Safer space strategy agreed by West Lothian Council
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The scanning codes would allow people to privately record areas they feel are threatening as part of a range of work being considered as the draft policy is implemented.
Better street lighting and well maintained pathways will be the most obvious physical change to West Lothian as a direct result of the council’s new safety for women and girls policy.
That’s the promise in the draft proposals agreed by the Community Safety Board this week: to create an environment that is less threatening to women and girls especially at night.
As part of this the council is considering working with StreetSafe, a new tool being developed by the Home Office where women and girls can privately record spaces where they don’t feel safe via their mobile phone.
This will enable the police and local authorities to pinpoint areas which need improvement.
Contact points for StreetSafe could be included in QR codes installed on street furniture.
The council has allocated £200,000 to implement first step confidence building initiatives arising from the recommendations which came out of the survey late last year.
Council officers from Operational services will now carry out a visual audit around the county highlighting areas where more public space lighting is needed and where shrubbery and overhanging trees makes footpaths narrow and create a more threatening environment.
Julie Whitelaw, interim head of cCustomer services, told a meeting of the Community Safety Board: “This funding will be used to support delivery of the action plan, including £100,000 towards identification of locations which would benefit from additional street lighting /cutting and pruning of shrubbery and the delivery of additional street lighting and cutting back of shrubbery; £30,000 to provide personal safety alarms, £15,000 towards purchase, maintenance and operation of mobile CCTV and £25,000 to support a communications/ awareness raising campaign across West Lothian which will include use of media channels and the development of a StreetSafe Tool.”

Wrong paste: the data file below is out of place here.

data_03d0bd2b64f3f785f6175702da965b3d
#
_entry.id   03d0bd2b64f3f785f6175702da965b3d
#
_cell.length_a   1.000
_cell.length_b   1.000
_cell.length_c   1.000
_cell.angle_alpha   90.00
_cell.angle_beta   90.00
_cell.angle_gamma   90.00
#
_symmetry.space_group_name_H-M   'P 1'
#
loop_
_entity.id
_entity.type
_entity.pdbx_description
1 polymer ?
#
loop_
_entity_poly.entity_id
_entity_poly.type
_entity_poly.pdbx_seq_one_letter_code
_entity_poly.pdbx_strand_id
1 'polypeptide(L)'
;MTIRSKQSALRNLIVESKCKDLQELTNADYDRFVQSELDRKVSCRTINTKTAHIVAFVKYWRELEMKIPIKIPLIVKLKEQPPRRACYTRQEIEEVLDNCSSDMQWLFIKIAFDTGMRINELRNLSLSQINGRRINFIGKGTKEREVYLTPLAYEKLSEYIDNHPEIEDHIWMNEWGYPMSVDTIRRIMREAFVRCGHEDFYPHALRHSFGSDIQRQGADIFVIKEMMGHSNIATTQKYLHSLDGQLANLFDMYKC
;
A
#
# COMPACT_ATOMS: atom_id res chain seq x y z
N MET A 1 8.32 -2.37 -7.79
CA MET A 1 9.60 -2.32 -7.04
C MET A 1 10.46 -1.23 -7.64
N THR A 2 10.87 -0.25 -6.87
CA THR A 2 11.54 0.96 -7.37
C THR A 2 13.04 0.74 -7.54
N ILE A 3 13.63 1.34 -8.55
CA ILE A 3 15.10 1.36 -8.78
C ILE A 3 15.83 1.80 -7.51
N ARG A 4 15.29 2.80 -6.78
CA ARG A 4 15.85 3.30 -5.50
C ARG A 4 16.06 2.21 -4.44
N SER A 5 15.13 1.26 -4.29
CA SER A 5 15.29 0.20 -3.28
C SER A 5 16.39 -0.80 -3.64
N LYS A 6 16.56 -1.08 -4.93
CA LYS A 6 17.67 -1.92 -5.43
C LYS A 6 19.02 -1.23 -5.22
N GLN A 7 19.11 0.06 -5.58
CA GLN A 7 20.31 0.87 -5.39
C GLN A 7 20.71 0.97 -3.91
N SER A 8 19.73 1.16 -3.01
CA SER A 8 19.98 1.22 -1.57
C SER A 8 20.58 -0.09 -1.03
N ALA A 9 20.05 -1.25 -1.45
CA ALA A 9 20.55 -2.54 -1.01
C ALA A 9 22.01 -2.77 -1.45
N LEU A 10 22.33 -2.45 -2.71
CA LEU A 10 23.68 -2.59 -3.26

The remaining £30,000 will be available for one-off projects which are identified by the Community Safety partners in the process of the further development of the plan actions.
The new policy also draws together partnerships with the police and Third Sector groups which offer support. It also embraces successful schemes already up and running which offer safe space to vulnerable people.
These schemes include ‘Ask for Angela’, a code phrase allowing vulnerable women to get help from staff in hospitality venues, and ‘Ask for Ani’, a similar system where victims of domestic abuse can ask for help through pharmacy staff.
Other initiatives could include safe transport for staff from late night hospitality venues through local taxi firms.
On a wider level the policy also moves into schools helping to educate teens and children, including boys , about respect and in the longer term aims to change attitudes to domestic abuse, bullying and consent.
The policy will also have input from he police working to inform pupils about cyber stalking, cyber pornography and gender based bullying online.
Kirsteen Sullivan, depute Labour group leader and chair of the Community Safety Board, hoped that other partners, including Police Scotland, could contribute financially to the programme.
Local area commander Chief Inspector Alun Williams said he thought the principle contribution from the force would be in hours put in by staff to carry out parts of the scheme including public engagement.
Bathgate’s councillor Charles Kennedy welcomed the commitment to improving streetscapes to make them safer but asked for a more proactive responses to dealing with complaints about overgrown shrubbery making footpaths more dangerous
Councillor Sullivan, said: “I am delighted to see the draft action plan move forward at pace, especially after so many women, girls and local organisations took the time to complete the survey.
"It incorporates a comprehensive set of actions spanning areas such as education around consent and cyber-crimes to the physical environment, safety initiatives such as ASK for ANGELA and ASK FOR ANI, and measures that could be implemented for lone female workers.
“Along with the development of a new Street Safe tool and further use of mobile CCTV, these actions will help provide reassurance and increase confidence to women and girls as they go about their daily lives.
“We shouldn’t have to feel restricted as to when we can go out on our own or that we have to walk home with our keys between our fingers.
"My thanks to all community safety partners who have contributed to the development of this plan and who are committed to implementing these critical actions.”